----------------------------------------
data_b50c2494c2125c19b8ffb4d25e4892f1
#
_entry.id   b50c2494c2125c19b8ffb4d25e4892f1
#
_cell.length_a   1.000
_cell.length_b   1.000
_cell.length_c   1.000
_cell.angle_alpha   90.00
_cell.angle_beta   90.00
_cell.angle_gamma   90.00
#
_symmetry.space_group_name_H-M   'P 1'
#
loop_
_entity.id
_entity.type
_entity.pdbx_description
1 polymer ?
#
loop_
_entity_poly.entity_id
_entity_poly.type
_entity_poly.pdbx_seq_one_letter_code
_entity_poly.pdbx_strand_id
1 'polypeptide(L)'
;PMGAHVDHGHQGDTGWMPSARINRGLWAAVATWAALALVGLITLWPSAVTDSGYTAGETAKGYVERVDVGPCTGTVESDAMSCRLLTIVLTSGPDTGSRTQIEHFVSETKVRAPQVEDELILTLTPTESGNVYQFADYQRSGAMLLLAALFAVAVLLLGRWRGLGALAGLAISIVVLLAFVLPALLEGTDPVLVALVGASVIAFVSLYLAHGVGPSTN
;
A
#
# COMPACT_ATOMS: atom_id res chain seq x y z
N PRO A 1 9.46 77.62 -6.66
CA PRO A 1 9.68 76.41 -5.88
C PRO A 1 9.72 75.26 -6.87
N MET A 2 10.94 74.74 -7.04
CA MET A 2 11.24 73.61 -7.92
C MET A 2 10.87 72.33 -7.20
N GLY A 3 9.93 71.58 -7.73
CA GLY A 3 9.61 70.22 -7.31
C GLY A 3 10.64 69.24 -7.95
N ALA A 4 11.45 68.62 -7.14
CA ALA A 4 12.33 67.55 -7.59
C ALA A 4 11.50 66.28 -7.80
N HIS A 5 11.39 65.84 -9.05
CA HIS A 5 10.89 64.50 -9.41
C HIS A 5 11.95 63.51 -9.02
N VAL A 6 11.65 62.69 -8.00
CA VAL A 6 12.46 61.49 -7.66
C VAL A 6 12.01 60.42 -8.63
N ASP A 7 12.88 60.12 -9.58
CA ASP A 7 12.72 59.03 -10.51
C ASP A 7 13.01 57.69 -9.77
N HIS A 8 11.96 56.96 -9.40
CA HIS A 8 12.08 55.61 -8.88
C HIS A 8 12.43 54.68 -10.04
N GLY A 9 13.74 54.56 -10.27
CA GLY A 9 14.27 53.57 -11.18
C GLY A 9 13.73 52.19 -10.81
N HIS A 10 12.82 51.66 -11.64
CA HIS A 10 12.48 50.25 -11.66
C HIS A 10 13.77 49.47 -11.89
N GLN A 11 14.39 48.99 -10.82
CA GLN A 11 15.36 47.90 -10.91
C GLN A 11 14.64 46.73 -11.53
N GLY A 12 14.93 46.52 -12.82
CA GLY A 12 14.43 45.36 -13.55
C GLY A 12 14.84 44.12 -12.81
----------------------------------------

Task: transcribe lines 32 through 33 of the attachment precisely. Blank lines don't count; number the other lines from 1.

CA PRO A 1 9.68 76.41 -5.88
C PRO A 1 9.72 75.26 -6.87